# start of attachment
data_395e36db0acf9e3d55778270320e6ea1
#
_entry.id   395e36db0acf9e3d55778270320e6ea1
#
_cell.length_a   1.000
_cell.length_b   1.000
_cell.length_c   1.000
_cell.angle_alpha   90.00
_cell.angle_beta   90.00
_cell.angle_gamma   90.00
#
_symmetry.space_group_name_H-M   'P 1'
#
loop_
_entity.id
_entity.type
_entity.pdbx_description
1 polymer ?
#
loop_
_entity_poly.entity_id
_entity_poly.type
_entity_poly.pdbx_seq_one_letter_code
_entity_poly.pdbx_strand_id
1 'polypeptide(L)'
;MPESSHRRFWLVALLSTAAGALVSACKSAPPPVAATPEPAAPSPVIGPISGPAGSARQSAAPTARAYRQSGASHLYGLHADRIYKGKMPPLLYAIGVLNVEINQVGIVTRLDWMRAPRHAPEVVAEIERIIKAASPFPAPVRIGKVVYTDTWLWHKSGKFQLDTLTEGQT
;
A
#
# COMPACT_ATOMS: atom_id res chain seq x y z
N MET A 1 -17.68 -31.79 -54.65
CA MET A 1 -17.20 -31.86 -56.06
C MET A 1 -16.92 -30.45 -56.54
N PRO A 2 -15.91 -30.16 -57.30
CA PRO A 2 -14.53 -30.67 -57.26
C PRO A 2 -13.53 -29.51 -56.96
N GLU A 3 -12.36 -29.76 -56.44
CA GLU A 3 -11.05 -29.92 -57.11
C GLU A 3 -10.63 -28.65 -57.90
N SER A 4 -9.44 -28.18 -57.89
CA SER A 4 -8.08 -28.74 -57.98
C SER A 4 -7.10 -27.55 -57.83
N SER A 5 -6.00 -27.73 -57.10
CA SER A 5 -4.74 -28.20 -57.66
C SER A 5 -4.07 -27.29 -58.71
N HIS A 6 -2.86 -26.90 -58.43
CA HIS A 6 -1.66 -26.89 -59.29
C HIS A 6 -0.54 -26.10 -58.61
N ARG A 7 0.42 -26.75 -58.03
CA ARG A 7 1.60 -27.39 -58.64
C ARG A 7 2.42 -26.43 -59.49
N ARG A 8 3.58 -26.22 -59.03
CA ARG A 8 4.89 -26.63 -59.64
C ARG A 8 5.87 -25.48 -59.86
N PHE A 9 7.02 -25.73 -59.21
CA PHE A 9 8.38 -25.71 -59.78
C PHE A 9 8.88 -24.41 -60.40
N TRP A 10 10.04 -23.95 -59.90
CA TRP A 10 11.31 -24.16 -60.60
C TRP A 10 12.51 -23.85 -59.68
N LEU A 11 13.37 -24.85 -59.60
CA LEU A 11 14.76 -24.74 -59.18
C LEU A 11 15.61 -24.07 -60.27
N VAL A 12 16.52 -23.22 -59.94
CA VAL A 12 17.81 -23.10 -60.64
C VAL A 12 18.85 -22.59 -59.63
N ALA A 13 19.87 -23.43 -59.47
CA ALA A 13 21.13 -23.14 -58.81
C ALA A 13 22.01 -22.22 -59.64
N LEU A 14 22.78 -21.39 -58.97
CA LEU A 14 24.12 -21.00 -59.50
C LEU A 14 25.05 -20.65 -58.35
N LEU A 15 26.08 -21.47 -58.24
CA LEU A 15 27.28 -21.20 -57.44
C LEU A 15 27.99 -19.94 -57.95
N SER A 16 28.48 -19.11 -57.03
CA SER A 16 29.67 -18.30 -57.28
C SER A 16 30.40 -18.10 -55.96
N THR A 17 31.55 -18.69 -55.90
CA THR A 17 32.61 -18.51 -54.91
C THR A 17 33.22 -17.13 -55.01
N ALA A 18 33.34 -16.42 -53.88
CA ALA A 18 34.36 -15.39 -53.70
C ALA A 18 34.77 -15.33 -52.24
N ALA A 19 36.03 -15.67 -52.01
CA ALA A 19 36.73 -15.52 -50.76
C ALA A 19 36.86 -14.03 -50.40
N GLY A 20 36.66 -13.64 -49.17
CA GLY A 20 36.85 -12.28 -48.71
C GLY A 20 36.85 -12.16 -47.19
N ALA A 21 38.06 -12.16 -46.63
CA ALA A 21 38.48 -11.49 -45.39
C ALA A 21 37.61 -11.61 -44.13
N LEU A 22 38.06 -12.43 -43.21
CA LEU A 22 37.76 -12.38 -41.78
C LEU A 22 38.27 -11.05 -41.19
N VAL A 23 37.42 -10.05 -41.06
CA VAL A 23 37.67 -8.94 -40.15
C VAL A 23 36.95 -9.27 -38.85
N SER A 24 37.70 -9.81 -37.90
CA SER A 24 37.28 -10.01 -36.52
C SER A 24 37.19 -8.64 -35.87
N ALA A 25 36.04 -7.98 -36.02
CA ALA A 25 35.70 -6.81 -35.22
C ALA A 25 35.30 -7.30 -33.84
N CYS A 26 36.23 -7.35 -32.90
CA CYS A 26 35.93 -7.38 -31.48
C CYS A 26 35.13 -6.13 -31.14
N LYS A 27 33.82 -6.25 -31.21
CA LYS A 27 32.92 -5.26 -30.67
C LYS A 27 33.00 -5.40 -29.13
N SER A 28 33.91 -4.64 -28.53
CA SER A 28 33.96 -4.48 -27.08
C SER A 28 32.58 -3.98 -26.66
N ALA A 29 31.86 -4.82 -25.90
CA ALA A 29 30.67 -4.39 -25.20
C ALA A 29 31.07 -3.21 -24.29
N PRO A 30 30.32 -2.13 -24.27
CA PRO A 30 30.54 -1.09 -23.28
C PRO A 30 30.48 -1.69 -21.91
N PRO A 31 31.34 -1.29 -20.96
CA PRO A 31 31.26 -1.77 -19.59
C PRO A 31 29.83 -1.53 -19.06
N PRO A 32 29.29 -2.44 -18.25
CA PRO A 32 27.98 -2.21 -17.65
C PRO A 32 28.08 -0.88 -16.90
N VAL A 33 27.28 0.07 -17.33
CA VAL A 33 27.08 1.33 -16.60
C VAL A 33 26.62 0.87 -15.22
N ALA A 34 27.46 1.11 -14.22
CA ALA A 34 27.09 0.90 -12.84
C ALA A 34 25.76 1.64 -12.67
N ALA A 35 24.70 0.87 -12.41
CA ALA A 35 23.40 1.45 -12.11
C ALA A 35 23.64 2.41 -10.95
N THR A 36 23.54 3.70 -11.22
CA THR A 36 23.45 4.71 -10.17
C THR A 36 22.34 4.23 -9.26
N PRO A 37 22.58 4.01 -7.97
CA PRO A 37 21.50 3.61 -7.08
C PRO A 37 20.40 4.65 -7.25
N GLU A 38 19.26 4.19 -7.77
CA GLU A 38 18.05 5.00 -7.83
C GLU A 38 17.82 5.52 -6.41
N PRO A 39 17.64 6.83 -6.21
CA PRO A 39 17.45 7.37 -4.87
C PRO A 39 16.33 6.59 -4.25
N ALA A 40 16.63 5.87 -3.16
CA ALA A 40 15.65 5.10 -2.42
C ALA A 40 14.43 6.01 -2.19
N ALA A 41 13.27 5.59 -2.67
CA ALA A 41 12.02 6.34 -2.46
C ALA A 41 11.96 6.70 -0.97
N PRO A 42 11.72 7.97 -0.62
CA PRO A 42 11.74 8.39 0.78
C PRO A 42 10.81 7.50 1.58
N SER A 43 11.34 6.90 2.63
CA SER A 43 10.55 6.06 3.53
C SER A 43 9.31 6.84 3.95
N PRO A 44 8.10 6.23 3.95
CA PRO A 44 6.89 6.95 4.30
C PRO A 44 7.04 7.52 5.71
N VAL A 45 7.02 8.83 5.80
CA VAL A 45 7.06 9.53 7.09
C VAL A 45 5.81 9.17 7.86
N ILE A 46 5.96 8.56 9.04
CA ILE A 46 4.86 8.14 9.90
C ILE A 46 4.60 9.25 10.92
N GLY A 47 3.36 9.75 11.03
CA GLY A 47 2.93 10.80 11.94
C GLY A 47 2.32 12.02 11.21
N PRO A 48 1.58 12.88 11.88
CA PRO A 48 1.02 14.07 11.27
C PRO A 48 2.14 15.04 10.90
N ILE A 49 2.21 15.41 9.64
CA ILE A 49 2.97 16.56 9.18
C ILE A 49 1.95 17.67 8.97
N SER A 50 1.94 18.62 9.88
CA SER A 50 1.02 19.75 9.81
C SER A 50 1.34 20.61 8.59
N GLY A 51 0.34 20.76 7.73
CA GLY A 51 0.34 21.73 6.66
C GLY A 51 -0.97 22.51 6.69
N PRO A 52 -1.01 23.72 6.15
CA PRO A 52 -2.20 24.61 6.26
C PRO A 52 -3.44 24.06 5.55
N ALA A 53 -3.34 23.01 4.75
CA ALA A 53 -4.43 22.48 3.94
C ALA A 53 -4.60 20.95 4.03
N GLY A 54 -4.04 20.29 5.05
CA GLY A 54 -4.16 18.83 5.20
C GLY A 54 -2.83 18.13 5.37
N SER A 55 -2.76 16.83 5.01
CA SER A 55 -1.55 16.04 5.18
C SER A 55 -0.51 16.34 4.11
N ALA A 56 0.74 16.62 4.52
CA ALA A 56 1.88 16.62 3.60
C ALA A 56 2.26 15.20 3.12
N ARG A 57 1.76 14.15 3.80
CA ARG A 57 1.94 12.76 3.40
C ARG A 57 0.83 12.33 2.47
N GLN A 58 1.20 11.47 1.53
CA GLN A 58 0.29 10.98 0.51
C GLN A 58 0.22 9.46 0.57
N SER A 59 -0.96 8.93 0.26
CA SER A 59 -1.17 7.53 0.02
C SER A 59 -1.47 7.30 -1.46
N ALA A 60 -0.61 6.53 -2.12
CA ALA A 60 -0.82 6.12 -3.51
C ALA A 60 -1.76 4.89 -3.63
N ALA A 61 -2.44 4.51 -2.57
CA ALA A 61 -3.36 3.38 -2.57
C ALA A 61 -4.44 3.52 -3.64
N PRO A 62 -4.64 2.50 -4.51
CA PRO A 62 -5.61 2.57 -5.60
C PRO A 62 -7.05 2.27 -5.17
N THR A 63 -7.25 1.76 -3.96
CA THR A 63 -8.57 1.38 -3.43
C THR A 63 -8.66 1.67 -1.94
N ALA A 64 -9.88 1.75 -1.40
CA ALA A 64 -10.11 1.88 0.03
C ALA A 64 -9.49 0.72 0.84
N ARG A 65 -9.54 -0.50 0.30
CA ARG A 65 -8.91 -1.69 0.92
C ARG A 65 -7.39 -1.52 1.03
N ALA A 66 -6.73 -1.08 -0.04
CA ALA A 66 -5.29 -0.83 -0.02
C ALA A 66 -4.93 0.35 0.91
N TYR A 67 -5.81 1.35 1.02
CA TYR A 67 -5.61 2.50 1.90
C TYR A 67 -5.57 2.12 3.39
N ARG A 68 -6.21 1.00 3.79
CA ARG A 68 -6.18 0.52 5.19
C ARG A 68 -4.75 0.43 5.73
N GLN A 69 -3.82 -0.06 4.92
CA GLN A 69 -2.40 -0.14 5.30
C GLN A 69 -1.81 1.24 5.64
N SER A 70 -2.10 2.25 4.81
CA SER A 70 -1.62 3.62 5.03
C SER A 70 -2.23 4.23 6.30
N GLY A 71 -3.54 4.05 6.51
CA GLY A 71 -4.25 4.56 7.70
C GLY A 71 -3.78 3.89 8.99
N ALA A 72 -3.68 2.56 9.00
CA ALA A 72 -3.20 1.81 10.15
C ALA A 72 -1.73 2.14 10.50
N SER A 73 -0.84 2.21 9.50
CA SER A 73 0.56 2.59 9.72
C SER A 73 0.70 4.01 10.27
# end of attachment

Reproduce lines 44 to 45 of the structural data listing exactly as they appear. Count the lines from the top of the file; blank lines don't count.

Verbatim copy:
CA SER A 5 -4.74 -28.20 -57.66
C SER A 5 -4.07 -27.29 -58.71